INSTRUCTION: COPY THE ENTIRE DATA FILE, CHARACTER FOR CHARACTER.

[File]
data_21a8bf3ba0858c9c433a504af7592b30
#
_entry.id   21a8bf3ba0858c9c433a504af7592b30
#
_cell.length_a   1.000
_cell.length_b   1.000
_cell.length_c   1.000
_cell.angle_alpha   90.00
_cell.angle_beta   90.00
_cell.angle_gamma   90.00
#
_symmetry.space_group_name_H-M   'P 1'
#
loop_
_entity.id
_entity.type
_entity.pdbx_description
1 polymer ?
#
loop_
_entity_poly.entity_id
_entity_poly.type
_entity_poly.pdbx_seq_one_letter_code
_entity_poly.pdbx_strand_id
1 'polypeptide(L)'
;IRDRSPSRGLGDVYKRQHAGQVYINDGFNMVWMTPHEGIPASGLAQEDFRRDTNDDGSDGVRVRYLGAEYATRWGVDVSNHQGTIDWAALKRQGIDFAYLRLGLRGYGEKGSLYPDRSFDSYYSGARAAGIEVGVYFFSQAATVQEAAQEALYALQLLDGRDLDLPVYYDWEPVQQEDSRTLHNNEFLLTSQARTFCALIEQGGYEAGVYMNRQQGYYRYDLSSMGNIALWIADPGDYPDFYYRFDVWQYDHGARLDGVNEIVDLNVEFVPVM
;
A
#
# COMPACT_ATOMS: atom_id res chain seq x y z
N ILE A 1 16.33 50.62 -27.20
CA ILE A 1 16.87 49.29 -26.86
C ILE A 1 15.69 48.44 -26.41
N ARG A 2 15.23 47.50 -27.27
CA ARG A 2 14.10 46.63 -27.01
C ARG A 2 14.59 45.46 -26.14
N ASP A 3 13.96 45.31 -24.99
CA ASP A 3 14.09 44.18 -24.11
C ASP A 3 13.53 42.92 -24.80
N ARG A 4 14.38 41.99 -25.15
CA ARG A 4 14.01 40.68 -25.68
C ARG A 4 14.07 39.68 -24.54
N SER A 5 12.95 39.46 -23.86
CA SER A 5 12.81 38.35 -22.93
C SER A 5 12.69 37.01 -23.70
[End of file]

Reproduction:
data_21a8bf3ba0858c9c433a504af7592b30
#
_entry.id   21a8bf3ba0858c9c433a504af7592b30
#
_cell.length_a   1.000
_cell.length_b   1.000
_cell.length_c   1.000
_cell.angle_alpha   90.00
_cell.angle_beta   90.00
_cell.angle_gamma   90.00
#
_symmetry.space_group_name_H-M   'P 1'
#
loop_
_entity.id
_entity.type
_entity.pdbx_description
1 polymer ?
#
loop_
_entity_poly.entity_id
_entity_poly.type
_entity_poly.pdbx_seq_one_letter_code
_entity_poly.pdbx_strand_id
1 'polypeptide(L)'
;IRDRSPSRGLGDVYKRQHAGQVYINDGFNMVWMTPHEGIPASGLAQEDFRRDTNDDGSDGVRVRYLGAEYATRWGVDVSNHQGTIDWAALKRQGIDFAYLRLGLRGYGEKGSLYPDRSFDSYYSGARAAGIEVGVYFFSQAATVQEAAQEALYALQLLDGRDLDLPVYYDWEPVQQEDSRTLHNNEFLLTSQARTFCALIEQGGYEAGVYMNRQQGYYRYDLSSMGNIALWIADPGDYPDFYYRFDVWQYDHGARLDGVNEIVDLNVEFVPVM
;
A
#
# COMPACT_ATOMS: atom_id res chain seq x y z
N ILE A 1 16.33 50.62 -27.20
CA ILE A 1 16.87 49.29 -26.86
C ILE A 1 15.69 48.44 -26.41
N ARG A 2 15.23 47.50 -27.27
CA ARG A 2 14.10 46.63 -27.01
C ARG A 2 14.59 45.46 -26.14
N ASP A 3 13.96 45.31 -24.99
CA ASP A 3 14.09 44.18 -24.11
C ASP A 3 13.53 42.92 -24.80
N ARG A 4 14.38 41.99 -25.15
CA ARG A 4 14.01 40.68 -25.68
C ARG A 4 14.07 39.68 -24.54
N SER A 5 12.95 39.46 -23.86
CA SER A 5 12.81 38.35 -22.93
C SER A 5 12.69 37.01 -23.70